As has been discussed elsewhere in this blog there are many mathematical models for the Calvin cycle of photosynthesis in the literature and it is of interest to try to understand the relations between these models. One extreme case which may be considered is to look at the simplest possible models of this system which still capture some of the essential biological features. In 1984 Brian Hahn published a model of the Calvin cycle with 19 chemical species. Like many of the models in the literature this does not include a description of photorespiration. In 1987 he extended this to a model which does include photorespiration and has 31 chemical species. Later (1991) Hahn followed the strategy indicated above, looking for simplified models. He found one two-dimensional model and one three-dimensional model. Like many models in the literature the three-dimensional model contains the fifth power of the concentration of GAP (glyceraldehyde phosphate). This arises because elementary reactions have been lumped together to give an effective reaction where five molecules of the three-carbon molecule GAP go in and three molecules of a five-carbon sugar come out. Assuming mass action kinetics for this effective reaction then gives the fifth power. In an attempt to simplify the analysis yet further Hahn replaced the fifth power by the second power in his two-dimensional model.

Sadly, Brian Hahn is no longer around to study models of photosynthesis. He was a mathematics professor at the University of Cape Town. As head of department he was asked to give an opinion on whether the position of one member of the department should be extended. He found he could not make a positive recommendation and the matter was referred to a committee. At the meeting of this committee the candidate became very aggressive and, at least partly as a consequence of this, it was decided that his position should not be extended. Some time later, in the mathematics building, the candidate beat Hahn to death. At his trial it was decided that he was mentally ill and therefore could not be convicted of murder. After less than two years he was released from confinement. From what I have read it seems that the public discussion of this case has been influenced by issues of racism: Hahn was white and the man who killed him was black.

Let me return to photosynthesis. I thought that the small models of Hahn should be subjected to detailed scrutiny. This became the project of my PhD student Hussein Obeid. Now we have written a paper on the two-dimensional model of Hahn (with quadratic nonlinearity) and the related model with the fifth power. These can be studied with and without photorespiration. Without photorespiration it turns out that there are solutions which tend to infinity at late times. These are similar to solutions previously discovered in another model of the Calvin cycle by Juan Velazquez and myself, which we called runaway solutions. The difference is that in the two-dimensional model we can see how the runaway solutions fit into the global dynamics of the system. In this case there is a unique positive steady state which is unstable. The one-dimensional stable manifold of this point divides the space into two regions. In one region all solutions tend to infinity and have the same late-time asymptotics. In the other region all solutions tend to zero. The existence of these solutions is related to the phenomenon of overload breakdown studied by Dorothea Möhring and myself in another paper. When photorespiration is added a stable steady state comes in from infinity. Convergence to the stable steady state replaces the runaway asymptotics and all solutions are bounded.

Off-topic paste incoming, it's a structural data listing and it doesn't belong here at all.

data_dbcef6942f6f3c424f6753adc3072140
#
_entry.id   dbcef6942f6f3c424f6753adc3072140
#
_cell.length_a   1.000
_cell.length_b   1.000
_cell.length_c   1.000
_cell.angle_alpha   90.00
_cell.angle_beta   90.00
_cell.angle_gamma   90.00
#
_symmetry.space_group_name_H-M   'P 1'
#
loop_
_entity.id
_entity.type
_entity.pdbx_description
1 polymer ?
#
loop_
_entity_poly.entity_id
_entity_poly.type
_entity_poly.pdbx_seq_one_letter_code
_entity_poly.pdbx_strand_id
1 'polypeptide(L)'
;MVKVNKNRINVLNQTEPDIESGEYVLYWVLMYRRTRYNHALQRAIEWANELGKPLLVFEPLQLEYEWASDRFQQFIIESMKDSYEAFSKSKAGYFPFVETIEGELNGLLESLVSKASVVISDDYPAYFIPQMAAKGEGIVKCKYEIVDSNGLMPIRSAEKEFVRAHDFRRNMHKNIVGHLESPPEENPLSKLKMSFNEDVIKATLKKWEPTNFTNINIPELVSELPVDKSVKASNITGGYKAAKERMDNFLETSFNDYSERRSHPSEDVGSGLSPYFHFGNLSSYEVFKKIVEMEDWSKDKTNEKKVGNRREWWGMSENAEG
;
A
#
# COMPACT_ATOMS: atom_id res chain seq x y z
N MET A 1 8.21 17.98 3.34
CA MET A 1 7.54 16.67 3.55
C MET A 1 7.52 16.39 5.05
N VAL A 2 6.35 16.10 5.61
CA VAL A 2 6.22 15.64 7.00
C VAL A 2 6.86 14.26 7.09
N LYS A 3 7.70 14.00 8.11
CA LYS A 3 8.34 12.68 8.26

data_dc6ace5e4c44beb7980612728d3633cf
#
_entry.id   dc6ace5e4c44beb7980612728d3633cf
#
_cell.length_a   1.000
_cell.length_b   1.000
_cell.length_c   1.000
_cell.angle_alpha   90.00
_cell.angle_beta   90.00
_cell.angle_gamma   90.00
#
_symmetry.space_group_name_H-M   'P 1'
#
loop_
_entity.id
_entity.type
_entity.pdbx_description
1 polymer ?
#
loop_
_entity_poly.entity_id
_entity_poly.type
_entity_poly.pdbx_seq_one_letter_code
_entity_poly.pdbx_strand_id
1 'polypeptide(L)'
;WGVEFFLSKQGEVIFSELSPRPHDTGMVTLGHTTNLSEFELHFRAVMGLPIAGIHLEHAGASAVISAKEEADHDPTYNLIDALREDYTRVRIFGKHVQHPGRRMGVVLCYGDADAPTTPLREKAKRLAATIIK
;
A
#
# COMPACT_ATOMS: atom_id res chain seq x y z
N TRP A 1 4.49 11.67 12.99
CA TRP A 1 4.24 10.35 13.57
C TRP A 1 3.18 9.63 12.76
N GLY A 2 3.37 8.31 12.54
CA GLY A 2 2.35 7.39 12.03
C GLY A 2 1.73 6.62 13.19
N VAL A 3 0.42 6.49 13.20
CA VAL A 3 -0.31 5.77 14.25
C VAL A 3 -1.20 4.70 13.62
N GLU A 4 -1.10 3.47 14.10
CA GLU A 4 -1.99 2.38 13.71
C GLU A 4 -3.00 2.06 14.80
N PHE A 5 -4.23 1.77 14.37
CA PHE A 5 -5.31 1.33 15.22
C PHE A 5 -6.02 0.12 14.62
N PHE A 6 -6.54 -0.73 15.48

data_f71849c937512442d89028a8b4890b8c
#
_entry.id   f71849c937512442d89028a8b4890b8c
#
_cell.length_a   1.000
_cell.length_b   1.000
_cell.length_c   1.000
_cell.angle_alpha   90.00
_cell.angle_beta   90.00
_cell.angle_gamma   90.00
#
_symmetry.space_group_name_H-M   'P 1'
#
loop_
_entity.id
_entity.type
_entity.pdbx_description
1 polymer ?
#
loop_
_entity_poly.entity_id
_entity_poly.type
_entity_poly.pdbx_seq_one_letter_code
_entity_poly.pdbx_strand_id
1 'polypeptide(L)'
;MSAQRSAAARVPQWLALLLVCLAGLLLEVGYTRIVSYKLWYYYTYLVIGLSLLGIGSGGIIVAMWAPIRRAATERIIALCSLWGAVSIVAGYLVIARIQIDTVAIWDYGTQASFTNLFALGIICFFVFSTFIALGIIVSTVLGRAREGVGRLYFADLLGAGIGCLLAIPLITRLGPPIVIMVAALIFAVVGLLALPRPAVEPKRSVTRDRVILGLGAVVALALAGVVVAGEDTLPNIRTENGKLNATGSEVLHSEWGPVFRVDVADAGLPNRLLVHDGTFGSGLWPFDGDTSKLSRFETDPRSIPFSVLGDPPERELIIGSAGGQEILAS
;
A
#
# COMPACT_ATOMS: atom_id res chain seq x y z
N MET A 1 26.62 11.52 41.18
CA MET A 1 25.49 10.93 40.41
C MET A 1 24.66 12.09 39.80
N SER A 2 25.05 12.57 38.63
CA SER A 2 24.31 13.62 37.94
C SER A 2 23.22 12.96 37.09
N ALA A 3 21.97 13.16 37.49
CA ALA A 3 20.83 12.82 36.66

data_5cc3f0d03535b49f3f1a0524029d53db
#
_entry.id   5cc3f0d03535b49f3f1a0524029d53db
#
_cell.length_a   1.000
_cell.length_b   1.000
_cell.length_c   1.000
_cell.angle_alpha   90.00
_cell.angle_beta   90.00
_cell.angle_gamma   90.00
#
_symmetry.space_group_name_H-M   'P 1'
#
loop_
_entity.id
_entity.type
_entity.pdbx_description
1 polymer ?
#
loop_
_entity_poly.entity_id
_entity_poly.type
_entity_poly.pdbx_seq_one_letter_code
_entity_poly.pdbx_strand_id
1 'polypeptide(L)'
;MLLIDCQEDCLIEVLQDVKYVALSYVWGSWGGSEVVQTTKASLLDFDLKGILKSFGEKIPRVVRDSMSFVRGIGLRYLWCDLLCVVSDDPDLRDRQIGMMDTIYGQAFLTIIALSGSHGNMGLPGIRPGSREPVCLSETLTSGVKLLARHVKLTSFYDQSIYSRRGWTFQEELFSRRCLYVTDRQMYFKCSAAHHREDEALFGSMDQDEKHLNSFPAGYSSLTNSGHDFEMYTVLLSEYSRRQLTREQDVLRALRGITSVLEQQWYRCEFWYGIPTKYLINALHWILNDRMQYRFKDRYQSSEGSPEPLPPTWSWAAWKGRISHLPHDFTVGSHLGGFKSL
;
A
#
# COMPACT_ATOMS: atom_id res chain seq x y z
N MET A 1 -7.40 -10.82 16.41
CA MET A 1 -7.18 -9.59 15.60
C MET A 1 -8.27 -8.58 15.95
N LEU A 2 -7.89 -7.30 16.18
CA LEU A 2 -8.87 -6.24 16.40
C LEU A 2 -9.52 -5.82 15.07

We were able to show that the dynamics for the system with the fifth power is qualitatively similar to that with the second power. The only differences are that it not possible to obtain such detailed information about the parameter ranges for which certain qualitative behaviour occurs and that it is not ruled out that non-hyperbolic behaviour might happen in exceptional cases. Hahn derives his two-dimensional model by an informal reduction of the three-dimensional one. We showed how this can be made rigorous using geometric singular perturbation theory. This allows some limited information to be obtained about the dynamics of solutions of the three-dimensional system. We hope that this paper will serve as a good foundation for later investigations of the the three- and higher dimensional models of Hahn in the future.